Uganda oil refinery gets $20m funding from AFC

Saturday November 23 2019

Tullow Oil workers at a rig in Buliisa in Uganda.

Tullow Oil workers at a rig in Buliisa in Uganda .Works on the $4.27 billion crude oil refinery project are expected to start after investors showed interest. PHOTO | FILE | NATION MEDIA GROUP 

HALIMA ABDALLAH
By HALIMA ABDALLAH
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The Africa Finance Corporation has advanced $20 million for the construction of Uganda’s crude oil refinery, paving the way for the start of the $4.27 billion project.

AFC signed the financing deal on the sidelines of the Africa Oil Week in South Africa mid this month, The EastAfrican has established.

Other financiers including the African Development Bank, Prosper Africa, a US government Initiative that unlocks opportunities to do business in Africa and another US-based firm, Trace and Development Agency are also expected to put money into the multi-billion-dollar project.

“The meeting was very good for Uganda. We had several investors committing themselves to join the development of the refinery,” Uganda’s Energy Minister Irene Muloni told The EastAfrican in a Thursday telephone interview.

AFC managing director Ammadou Wadda, African Development Bank president Akiwumi Adesinia, representatives from US-based Prosper Africa Initiative and Trace Development Agency attended the side event.

Ms Muloni led a team of government officials and officials from Albertine Graben Refinery Consortium (AGRC) to the invite-only sideline meeting.

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The investors also agreed to hold a special meeting next year to discuss how to raise funds for the refinery. The refinery’s management is also expected to give potential investors details about the project and existing investment opportunities.

“AGRC and the financiers will work out the movement of the funds, but as for government we shall raise our share of the investment through debt and equity,” said Ms Muloni.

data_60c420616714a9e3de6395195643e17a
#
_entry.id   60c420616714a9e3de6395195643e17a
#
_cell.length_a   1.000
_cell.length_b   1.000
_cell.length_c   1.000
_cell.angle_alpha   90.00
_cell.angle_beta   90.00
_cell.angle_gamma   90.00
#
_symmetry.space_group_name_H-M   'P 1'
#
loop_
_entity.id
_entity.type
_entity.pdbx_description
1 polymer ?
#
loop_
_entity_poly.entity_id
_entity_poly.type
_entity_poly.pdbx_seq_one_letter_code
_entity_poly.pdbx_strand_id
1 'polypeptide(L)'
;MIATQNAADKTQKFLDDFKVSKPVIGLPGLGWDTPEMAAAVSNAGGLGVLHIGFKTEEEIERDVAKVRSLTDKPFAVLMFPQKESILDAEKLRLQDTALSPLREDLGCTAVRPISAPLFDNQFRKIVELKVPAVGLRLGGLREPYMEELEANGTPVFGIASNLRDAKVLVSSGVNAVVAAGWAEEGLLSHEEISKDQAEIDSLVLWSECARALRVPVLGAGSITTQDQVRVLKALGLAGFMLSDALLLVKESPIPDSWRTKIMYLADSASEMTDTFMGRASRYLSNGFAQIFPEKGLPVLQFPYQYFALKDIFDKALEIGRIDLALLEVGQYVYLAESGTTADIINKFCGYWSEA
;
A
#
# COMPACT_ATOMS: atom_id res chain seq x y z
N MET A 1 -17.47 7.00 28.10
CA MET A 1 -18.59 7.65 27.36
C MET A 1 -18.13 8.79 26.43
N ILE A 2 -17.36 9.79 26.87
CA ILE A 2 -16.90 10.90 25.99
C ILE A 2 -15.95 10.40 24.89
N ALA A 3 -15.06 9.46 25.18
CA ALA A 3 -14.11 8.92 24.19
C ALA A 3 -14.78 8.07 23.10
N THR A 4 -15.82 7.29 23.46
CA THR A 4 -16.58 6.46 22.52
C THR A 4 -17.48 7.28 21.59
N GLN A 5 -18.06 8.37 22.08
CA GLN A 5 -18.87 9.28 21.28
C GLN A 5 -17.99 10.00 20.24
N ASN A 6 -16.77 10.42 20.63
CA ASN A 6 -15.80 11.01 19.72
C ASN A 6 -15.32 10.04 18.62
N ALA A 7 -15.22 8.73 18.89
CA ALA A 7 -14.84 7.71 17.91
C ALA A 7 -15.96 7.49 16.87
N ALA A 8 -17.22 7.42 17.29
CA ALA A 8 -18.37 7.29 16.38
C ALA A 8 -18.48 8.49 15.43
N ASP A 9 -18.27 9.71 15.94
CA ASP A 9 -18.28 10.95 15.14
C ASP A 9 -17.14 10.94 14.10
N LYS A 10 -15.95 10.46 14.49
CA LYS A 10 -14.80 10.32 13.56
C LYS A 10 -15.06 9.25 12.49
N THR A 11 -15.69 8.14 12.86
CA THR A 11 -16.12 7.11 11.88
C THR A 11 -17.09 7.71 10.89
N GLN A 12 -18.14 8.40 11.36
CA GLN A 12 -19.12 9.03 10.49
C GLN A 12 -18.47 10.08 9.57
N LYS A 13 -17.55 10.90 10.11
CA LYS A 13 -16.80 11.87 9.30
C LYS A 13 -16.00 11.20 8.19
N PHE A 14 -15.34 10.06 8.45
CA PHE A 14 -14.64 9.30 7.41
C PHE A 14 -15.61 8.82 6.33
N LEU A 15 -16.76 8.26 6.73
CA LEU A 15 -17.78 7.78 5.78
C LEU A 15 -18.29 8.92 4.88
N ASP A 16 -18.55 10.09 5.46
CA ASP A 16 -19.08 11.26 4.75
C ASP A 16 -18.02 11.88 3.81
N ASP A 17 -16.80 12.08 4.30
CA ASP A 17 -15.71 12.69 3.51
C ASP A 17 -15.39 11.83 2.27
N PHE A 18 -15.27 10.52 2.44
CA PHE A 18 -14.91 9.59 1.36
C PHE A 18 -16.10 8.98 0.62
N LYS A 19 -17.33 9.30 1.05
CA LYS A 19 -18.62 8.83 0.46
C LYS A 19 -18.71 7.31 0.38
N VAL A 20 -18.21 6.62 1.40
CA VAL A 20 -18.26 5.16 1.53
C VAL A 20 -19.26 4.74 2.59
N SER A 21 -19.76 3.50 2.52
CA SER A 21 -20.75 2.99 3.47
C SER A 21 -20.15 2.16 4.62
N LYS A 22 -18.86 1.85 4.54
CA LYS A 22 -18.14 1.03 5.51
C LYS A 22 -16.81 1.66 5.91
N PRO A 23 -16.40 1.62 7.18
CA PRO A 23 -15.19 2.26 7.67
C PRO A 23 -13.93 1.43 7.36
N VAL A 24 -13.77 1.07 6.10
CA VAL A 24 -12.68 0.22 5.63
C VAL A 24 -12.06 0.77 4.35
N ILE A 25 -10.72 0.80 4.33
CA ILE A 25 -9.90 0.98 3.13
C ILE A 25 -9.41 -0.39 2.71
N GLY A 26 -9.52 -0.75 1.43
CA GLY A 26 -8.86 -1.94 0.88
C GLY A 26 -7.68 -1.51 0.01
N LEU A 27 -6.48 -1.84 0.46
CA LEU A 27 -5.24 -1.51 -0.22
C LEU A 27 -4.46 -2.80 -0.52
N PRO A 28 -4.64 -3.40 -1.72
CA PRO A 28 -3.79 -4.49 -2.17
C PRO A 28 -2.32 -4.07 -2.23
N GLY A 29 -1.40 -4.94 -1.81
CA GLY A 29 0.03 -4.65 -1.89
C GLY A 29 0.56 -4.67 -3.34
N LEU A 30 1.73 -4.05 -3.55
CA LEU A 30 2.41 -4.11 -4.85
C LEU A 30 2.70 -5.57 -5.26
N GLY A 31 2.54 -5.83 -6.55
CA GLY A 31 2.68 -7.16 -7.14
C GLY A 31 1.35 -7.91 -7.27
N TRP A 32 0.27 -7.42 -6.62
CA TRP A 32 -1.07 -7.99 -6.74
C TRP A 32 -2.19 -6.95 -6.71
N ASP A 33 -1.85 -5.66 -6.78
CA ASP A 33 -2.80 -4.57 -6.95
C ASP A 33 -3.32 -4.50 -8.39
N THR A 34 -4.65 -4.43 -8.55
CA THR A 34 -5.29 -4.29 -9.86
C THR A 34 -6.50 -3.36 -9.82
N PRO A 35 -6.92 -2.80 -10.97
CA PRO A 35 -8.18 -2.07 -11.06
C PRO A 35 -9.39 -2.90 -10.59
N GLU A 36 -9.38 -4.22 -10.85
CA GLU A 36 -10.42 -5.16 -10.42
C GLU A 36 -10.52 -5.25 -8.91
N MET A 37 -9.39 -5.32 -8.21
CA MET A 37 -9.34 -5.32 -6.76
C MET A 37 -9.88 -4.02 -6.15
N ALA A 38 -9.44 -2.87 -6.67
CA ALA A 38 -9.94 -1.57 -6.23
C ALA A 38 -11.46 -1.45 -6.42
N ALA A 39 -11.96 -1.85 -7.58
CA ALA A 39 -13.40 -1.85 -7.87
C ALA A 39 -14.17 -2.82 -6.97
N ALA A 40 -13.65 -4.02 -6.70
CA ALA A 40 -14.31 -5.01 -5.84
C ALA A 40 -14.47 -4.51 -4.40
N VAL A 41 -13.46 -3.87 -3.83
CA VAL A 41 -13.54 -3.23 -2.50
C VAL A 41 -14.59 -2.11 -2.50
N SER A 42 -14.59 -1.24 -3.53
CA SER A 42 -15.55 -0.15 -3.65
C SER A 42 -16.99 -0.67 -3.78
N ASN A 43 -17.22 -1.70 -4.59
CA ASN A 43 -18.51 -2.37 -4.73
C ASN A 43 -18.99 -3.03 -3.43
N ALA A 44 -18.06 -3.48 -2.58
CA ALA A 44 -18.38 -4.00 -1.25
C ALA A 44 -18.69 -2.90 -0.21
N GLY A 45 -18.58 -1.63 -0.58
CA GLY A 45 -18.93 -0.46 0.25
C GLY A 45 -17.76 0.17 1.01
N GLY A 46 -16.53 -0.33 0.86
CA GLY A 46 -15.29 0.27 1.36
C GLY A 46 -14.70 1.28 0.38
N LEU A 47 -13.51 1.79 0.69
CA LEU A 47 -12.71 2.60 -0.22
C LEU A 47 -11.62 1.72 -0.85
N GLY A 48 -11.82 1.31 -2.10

Kenya has committed to take a 2.5 per cent stake in the Tanzania refinery, while Tanzania wants eight per cent.

The other East African countries are yet to commit on the shares that they will take. Uganda, which owns 40 per cent equity in the refinery, invited EAC states to co-own it.

Total E&P has also increased its stake in the refinery from 10 per cent to 11.5 per cent.

Uganda’s Energy Ministry officials and AGRC leadership in March visited Milan, Italy, to review the final refinery configuration. AGRC is comprised of YAATRA, Saipem SpA, LionWorks Group and Baker Hughes General Electric.

The consortium signed a Project Framework Agreement in April 2018 in Kampala. The PFA gave it greenlight to undertake all the pre-Final Investments Decision (FID) activities. These include risk mitigation measures, due diligence and coming up with equipment and components that produce the desired products and by-products.

“We wanted a refinery that will give us several products, but specifically one configured to give us more petrol than diesel given the market conditions,” said Permanent Secretary in the Ministry of Energy, Robert Kassande.

The refinery is expected to produce diesel, petrol, kerosene, jet fuel, liquefied petroleum gas and heavy fuel oil. This is expected to save the country $1 billion, the amount it spends on importing petroleum products annually.

Setbacks

Construction of the refinery has suffered several setbacks in the past. In 2016, a Russian consortium, RT Global Resources, which was the government’s preferred bidder, pulled out of the deal at the last minute.

The government then went for the alternate bidder, South Korea’s SK Engineering. In 2017, the company also pulled off on grounds that it could not afford to take a risk of up to 60 percent, being the shares given to a lead contractor.

After these hiccups, the government opted for a private-public partnership to develop the refinery at estimated cost of $4.27 billion. AGRC agreed to these terms.

“Government is expected to participate at an appropriate time, through Uganda Refinery Holding Company, a subsidiary of Uganda National Oil Company,” said Ms Muloni.

AGRC is also required to build product storage facilities and construct a 205km product pipeline from Hoima to Kampala to serve Burundi, Rwanda, eastern DR Congo, northern Tanzania and western Kenya. There is also a plan to have a product pipeline going northwards to link with South Sudan.

Ms Muloni said last week that the land for Kampala refinery infrastructure has already been secured.

The acquisition of a 29-square-kilometre land for the refinery and associated projects is 99 per cent complete.

Next in the project is the Front End Engineering Design study. FEED, according to Ms Muloni, is expected to be complete by the end of 2019. Uganda is also yet to sign a Final Investment Decision on the oil pipeline to evacuate petroleum products from oil fields.

The refinery is scheduled to be ready in 2023.

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